The Shell station in Mt. Olive and the Old Chain of Rocks Bridge were really the two best sights on the ride today.
The Chain of Rocks Bridge crosses the Mississippi just north of St. Louis and one can see the city from there. It's about a mile long bridge and I walked it from the Illinois end to the Missouri end, and back.
There’s something else about the route, too. I think that if one is from Europe or some other place outside the US, then a trip across America can be a real eye-opener, as the route shows the good, bad, and ugly of America. But if one is from here in the US, then there are few things (at least, so far) that are really out of the ordinary enough to justify this ride being rated as a must-do over other routes (like US 50, which I did a couple of years ago, and which is fully commissioned and therefore maintained and “alive”). I guess the point is that the allure of R66 is to see America, but it is an America that really no longer exists, and one can only be excited for so long about yet another abandoned café, or motor court, or lot full of rusting cars, or neon sign that no-longer lights to advertise something that is no longer there.
I’m looking forward to getting further west, where there is more natural beauty.
So, the whole idea of this Big Ride stuff is to take something that I really enjoy and find a way to honor God with it. I try to tell folks about my faith in a casual way, and to let them know I am trying to help some folks who are persecuted for being Christians. The riding is fun, and it’s neat to see our beautiful country, but the very best part is all the great people I get to meet along the way.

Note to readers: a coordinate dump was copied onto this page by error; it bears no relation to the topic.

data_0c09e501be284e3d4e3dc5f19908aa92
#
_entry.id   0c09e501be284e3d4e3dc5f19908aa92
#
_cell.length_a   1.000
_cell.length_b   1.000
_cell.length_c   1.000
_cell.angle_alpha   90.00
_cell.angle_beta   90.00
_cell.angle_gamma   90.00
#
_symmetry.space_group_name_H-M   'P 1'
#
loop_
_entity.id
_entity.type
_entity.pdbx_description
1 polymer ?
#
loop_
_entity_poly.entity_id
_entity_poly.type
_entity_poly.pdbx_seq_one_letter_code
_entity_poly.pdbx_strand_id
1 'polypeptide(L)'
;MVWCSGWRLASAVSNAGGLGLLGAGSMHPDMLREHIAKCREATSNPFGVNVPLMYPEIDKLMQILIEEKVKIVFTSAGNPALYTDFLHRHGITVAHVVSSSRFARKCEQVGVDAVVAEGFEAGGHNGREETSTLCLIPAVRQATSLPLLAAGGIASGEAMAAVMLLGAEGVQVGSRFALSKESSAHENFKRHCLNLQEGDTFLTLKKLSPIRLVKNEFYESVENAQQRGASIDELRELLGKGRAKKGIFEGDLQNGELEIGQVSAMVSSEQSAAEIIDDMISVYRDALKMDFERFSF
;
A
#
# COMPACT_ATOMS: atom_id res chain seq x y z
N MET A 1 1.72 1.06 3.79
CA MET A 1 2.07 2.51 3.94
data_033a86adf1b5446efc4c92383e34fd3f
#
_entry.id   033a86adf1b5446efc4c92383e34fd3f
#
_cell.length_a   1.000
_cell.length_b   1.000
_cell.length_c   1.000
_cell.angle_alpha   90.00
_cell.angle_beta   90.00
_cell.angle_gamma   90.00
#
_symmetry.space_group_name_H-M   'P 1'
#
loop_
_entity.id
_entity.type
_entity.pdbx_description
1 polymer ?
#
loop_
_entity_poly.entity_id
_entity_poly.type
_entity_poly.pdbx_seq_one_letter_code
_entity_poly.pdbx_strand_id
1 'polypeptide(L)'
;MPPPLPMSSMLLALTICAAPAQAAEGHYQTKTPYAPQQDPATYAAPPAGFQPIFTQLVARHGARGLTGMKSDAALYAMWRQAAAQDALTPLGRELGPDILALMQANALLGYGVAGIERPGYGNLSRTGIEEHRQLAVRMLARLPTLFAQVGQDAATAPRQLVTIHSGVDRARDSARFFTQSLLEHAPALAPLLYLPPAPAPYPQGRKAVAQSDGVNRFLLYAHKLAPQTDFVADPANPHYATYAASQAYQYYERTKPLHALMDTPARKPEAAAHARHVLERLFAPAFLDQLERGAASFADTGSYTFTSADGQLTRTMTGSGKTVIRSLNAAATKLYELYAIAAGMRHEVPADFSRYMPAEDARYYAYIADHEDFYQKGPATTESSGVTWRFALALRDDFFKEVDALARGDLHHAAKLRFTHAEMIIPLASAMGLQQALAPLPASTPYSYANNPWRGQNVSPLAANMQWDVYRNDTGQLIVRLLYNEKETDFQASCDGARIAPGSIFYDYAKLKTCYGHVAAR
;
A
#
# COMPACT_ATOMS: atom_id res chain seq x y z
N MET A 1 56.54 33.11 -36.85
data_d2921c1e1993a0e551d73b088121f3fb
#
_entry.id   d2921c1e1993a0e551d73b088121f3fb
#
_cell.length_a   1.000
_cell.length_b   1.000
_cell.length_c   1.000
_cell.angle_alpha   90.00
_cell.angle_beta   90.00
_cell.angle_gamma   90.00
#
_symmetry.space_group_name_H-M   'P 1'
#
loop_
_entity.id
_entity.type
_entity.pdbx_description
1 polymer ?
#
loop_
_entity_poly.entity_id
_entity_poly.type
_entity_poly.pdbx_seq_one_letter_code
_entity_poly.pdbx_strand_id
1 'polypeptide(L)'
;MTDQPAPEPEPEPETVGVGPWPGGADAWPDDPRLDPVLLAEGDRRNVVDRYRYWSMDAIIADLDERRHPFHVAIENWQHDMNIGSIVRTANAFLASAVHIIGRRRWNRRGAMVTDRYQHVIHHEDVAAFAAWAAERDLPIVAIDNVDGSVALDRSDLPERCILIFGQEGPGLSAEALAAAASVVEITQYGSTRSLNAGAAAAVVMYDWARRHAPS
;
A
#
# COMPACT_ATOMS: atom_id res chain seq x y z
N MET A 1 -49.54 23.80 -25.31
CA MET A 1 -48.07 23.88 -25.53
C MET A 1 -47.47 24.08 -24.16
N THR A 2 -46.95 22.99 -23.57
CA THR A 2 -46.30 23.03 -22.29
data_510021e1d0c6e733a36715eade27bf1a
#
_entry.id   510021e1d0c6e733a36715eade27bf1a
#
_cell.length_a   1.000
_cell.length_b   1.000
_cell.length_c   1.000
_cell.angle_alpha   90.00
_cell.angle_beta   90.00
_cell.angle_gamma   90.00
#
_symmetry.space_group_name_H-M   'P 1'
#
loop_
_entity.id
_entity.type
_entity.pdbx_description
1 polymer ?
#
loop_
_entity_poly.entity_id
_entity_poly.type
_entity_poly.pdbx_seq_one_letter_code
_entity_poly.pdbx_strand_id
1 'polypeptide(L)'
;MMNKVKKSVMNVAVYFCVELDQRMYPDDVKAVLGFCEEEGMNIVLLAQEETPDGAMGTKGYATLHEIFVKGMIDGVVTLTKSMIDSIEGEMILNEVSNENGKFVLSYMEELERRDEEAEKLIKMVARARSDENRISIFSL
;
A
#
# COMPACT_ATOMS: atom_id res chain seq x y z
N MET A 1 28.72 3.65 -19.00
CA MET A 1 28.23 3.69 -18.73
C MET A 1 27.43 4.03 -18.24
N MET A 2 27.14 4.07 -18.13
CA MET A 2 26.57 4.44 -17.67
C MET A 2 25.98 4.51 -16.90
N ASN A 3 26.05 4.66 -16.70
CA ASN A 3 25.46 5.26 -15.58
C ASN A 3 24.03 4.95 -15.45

I got to Saint Louis about three and checked in to the beautiful Magnolia Hotel (I got a monster deal), and was showered and out on the street by four. I hoofed it over to Maggie’s and grabbed a seat at the bar and ordered a pint and their shepherd’s pie. The fellow sitting next to me asked me how it was and we struck up a conversation. I like to sit at the bar because it lends itself to this kind of thing, and today the strategy worked again – big time.
Steve was sitting next to me, wearing a Flori-bama ball cap. That should have been a clue that he was cool. But beyond cool, Steve turned out to be one of the most interesting people I have met in a long time.
He is a biker and is riding his bike from San Diego (where I am heading), eastward. He is retired and does a lot of riding. His parents met during World War Two, as they were both in the service at the time. His mom was (now get this) the personal secretary to General of the Army Omar Bradley. When he inherited their home, he found all her steno pads full of shorthand (a couple of hundred of them) in a box in the attic. I would have loved to have known what those pads could have told us all about Bradley, Eisenhower, Patton, Montgomery, and others. His dad helped to build the US Air Force Academy. Steve was destined to attend the academy himself, but “punched” and dropped out. He took the $300 in cash that he had to his name and bought a bus ticket to as far eastward as the money would take him – Chicago.